Here's the kiss of death: Big data implementation projects where the first touch of an Analyst will come 18 months after the project was first conceived. You see, the world would have changed so dramatically in 18 months that nothing you possibly spec'ed for is relevant any more.
Think smart. Move fast. Slowly become Godlike over time.
6. Eliminating noise is even more important than finding a signal.
This might be a little controversial. But stay with me.
Thus far in the history data analysis the objective for our queries has been trying to find the signal amongst all the noise in the data. That has worked very well. We had clean business questions. The data size was smaller and the data set was more complete and we often knew what we were looking for. Known knowns and known unknowns. (See video above.)
With big data, it is so much more important to be magnificent at knowing what to ignore. You must know how to separate out all the noise in the disparate huge datasets to even have a fighting chance to start to look for the signal.
It is amazing but true. If you are not magnificent at knowing what to ignore, you'll never get a chance to pay attention to the stuff to which you should be paying attention.
Your business savvy. Your analytical gut instinct. Tuning your algorithms to first ignore and then hunt for insights. That is what will have a material impact.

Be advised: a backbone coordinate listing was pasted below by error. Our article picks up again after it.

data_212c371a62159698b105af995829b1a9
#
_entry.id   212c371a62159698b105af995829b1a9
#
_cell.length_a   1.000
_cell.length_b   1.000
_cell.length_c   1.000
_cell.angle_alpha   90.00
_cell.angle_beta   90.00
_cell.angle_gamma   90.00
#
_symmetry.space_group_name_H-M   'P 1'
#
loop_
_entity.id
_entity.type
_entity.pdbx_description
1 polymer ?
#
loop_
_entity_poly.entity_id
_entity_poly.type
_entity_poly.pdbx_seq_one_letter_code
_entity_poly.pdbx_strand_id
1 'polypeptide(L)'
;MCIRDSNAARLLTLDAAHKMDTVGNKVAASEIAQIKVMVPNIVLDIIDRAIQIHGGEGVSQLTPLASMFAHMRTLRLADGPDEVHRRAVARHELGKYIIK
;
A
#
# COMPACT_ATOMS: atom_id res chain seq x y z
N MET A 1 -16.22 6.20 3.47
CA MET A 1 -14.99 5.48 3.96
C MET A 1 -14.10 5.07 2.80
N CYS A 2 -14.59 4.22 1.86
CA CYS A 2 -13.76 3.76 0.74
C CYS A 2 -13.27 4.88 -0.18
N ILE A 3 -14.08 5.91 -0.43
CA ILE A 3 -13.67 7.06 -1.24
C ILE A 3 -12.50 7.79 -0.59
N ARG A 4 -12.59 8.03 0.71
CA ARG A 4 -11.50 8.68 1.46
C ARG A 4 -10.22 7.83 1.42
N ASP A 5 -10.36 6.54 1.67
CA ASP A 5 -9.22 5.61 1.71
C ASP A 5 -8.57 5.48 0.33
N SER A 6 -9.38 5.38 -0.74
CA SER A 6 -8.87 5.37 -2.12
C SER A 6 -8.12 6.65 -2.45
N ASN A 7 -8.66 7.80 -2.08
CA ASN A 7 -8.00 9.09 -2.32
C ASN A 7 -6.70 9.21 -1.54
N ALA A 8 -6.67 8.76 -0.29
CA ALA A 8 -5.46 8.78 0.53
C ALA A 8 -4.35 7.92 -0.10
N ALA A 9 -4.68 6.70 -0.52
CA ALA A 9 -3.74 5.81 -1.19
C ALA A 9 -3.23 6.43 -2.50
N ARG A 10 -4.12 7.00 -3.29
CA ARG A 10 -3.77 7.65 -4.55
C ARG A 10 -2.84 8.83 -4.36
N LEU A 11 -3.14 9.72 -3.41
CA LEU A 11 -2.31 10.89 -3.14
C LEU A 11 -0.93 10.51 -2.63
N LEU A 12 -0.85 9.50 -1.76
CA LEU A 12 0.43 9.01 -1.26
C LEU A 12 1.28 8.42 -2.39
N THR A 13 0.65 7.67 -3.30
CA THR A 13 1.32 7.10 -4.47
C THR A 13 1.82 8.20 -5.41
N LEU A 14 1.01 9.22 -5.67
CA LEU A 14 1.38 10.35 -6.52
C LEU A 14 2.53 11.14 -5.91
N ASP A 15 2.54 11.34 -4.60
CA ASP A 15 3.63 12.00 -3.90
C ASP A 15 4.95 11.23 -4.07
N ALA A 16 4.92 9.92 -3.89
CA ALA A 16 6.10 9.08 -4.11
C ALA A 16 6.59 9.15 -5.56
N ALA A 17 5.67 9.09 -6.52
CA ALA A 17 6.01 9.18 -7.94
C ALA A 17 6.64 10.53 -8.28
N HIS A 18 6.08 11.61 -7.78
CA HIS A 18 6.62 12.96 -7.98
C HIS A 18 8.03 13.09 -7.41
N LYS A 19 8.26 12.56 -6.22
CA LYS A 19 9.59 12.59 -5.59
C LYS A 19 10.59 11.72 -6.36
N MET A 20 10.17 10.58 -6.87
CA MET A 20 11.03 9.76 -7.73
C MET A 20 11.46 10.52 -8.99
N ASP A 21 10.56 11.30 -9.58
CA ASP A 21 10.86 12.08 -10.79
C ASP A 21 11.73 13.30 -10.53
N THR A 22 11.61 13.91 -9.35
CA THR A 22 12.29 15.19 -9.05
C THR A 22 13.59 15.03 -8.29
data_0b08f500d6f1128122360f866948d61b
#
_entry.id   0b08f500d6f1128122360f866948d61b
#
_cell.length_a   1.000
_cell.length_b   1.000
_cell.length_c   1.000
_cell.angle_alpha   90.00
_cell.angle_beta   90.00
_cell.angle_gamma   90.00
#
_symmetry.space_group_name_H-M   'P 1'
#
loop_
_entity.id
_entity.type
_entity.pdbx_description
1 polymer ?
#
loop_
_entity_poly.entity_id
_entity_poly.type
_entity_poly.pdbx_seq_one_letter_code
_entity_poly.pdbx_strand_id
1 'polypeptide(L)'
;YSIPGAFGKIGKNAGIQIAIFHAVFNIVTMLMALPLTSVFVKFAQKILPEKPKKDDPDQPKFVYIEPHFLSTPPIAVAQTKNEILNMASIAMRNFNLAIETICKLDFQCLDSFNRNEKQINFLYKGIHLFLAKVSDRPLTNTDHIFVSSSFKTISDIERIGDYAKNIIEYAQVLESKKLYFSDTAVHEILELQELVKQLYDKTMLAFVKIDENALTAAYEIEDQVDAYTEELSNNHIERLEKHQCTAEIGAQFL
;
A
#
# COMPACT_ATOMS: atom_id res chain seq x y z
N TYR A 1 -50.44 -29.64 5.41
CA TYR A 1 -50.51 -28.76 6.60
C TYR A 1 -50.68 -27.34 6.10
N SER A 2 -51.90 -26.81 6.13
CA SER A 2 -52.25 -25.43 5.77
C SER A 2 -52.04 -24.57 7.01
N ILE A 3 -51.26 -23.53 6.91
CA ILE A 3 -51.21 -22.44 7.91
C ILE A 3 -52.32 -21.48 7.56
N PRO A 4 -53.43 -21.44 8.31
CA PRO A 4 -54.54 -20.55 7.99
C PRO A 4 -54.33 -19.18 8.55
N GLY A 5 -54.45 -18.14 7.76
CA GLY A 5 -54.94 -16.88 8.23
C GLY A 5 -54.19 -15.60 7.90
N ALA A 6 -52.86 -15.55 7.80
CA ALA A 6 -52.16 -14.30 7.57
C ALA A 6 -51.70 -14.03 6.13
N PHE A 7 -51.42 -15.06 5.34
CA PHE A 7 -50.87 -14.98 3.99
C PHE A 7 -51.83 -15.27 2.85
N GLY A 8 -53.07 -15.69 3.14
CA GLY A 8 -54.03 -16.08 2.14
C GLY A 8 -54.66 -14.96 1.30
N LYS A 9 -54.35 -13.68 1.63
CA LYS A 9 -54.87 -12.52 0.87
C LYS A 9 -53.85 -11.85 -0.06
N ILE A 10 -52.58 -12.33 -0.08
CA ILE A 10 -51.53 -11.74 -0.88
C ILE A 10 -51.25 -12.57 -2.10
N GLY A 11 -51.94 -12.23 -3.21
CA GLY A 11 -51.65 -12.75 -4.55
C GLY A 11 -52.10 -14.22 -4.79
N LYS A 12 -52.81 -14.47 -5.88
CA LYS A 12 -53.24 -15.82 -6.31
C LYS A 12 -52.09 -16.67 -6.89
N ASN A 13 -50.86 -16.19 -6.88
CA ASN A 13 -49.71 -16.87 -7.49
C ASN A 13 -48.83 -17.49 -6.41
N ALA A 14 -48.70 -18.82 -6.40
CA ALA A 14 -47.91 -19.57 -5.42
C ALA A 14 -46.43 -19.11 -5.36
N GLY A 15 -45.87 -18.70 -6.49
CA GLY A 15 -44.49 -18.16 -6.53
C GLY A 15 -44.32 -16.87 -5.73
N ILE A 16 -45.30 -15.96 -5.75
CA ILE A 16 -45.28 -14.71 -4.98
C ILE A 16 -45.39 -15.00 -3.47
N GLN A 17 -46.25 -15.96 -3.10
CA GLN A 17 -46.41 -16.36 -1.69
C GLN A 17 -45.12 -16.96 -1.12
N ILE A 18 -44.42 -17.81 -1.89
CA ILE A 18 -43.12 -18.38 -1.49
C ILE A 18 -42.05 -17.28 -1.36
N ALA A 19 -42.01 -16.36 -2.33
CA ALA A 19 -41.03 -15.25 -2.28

For one thing, digital skills are no longer a plus but expected. Mobile and...– Wanted: Social, Mobile and Gaming Guru | News - Advertising Age Sorry folks, I’m taken :-)
Because it isn’t the social media per se that you should be attending to;...– Blinded by Facebook - Mark Lee Hunter - Harvard Business Review Blogs and message boards still matter. Heck, if you care about Linux users, Usenet groups still matter. The key to understanding stakeholder media is this: its users don’t focus on the same objectives as social media users or...
My experiment’s outcome was crystal clear: Dunbar’s number kicked my...– Is Dunbar’s Friend-Limiting Number Still Relevant in the Facebook Era?
Self, Quantified, Quantified
When I wrote my similarly-themed post, I had no idea there was actually a “Quantified Self” blog, but lo and behold, there is. As populations age and health-care costs increase, there is likely to be a greater emphasis on monitoring, prevention and maintaining “wellness” in future, with patients taking a more active role—an approach sometimes called “Health 2.0”. With their sleep...